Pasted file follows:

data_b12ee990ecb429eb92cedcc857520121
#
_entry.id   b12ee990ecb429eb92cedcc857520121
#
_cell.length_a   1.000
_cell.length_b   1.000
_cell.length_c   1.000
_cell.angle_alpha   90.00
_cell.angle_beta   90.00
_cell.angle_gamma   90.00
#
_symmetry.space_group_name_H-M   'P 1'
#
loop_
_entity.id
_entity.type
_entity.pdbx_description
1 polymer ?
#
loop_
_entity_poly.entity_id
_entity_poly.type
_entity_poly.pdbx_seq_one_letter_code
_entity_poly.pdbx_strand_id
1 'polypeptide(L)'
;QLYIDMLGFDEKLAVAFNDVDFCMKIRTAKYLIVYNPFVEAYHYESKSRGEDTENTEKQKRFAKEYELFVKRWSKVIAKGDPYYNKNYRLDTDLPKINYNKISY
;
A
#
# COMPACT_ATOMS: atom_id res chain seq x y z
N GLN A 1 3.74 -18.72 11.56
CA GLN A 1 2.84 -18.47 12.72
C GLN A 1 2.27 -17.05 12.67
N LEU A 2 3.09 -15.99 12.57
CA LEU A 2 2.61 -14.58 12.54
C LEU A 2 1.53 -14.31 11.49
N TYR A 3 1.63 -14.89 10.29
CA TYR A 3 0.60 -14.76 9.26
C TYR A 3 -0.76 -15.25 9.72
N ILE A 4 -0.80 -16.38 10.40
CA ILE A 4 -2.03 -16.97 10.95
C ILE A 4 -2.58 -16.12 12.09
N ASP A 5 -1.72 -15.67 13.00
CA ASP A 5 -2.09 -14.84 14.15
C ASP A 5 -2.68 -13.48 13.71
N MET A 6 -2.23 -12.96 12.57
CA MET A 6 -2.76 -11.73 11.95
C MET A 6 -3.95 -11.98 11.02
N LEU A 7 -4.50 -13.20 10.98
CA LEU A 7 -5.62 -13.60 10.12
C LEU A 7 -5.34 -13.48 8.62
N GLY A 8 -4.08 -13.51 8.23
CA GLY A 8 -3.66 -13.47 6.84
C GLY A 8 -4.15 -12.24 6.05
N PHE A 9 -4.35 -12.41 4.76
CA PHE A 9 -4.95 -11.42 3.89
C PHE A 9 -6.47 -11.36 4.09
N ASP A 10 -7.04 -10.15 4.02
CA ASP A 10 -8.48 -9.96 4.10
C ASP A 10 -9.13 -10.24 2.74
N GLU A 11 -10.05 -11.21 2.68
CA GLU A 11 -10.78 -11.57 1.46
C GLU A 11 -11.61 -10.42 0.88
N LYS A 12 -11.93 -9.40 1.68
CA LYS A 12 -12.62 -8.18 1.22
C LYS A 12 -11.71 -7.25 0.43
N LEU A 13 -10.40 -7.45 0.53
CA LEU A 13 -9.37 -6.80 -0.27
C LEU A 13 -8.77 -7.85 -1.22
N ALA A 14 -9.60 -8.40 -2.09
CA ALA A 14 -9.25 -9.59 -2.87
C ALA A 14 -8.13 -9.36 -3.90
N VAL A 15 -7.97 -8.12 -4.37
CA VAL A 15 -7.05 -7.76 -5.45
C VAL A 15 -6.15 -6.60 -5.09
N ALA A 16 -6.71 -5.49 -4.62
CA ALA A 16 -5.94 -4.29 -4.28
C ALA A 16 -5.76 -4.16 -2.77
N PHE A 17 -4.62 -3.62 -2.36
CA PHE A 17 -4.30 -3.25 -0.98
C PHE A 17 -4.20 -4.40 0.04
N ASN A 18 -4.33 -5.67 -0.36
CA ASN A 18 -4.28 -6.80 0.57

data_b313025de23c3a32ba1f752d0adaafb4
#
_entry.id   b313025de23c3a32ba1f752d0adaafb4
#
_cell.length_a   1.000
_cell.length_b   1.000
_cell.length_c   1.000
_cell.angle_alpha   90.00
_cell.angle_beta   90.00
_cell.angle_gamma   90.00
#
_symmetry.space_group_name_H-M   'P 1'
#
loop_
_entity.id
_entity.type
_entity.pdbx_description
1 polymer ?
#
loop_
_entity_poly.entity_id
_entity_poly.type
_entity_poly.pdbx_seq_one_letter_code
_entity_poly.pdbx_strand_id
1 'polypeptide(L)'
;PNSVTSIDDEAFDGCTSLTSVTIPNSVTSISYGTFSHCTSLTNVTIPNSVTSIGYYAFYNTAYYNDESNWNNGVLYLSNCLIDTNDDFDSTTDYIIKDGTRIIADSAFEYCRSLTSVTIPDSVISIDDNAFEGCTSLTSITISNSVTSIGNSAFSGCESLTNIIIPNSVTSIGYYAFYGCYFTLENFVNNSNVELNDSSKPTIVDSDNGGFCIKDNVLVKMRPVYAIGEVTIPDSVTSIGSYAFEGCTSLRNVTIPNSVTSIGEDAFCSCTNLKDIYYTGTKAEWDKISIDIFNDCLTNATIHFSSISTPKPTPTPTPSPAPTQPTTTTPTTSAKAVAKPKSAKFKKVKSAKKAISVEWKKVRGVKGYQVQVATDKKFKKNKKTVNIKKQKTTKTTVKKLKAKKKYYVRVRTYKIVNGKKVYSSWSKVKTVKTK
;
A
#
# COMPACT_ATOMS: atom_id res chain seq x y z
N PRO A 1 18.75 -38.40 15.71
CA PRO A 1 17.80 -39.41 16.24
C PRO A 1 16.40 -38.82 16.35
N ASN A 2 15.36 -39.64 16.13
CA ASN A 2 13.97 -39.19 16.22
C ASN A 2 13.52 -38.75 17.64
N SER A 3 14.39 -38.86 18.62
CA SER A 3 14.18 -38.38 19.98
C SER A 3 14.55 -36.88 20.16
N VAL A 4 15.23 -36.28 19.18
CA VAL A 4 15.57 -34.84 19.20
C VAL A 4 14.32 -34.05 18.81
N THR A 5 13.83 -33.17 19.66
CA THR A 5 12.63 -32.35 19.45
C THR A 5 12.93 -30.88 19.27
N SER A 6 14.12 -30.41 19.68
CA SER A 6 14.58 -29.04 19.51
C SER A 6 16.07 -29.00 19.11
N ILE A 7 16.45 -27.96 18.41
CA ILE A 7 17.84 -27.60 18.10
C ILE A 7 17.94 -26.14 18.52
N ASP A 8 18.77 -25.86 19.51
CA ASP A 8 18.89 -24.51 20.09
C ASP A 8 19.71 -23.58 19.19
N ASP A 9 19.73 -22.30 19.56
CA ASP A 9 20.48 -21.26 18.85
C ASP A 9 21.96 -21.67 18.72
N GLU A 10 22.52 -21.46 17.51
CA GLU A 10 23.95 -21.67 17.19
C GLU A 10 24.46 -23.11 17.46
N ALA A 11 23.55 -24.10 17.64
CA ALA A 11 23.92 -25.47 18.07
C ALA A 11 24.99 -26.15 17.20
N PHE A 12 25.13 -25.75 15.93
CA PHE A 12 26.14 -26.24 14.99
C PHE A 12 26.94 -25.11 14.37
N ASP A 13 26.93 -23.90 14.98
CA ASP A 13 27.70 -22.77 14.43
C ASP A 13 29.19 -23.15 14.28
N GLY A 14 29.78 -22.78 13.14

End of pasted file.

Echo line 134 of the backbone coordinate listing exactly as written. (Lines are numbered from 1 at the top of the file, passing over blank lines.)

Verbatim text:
C ILE A 7 17.94 -26.14 18.52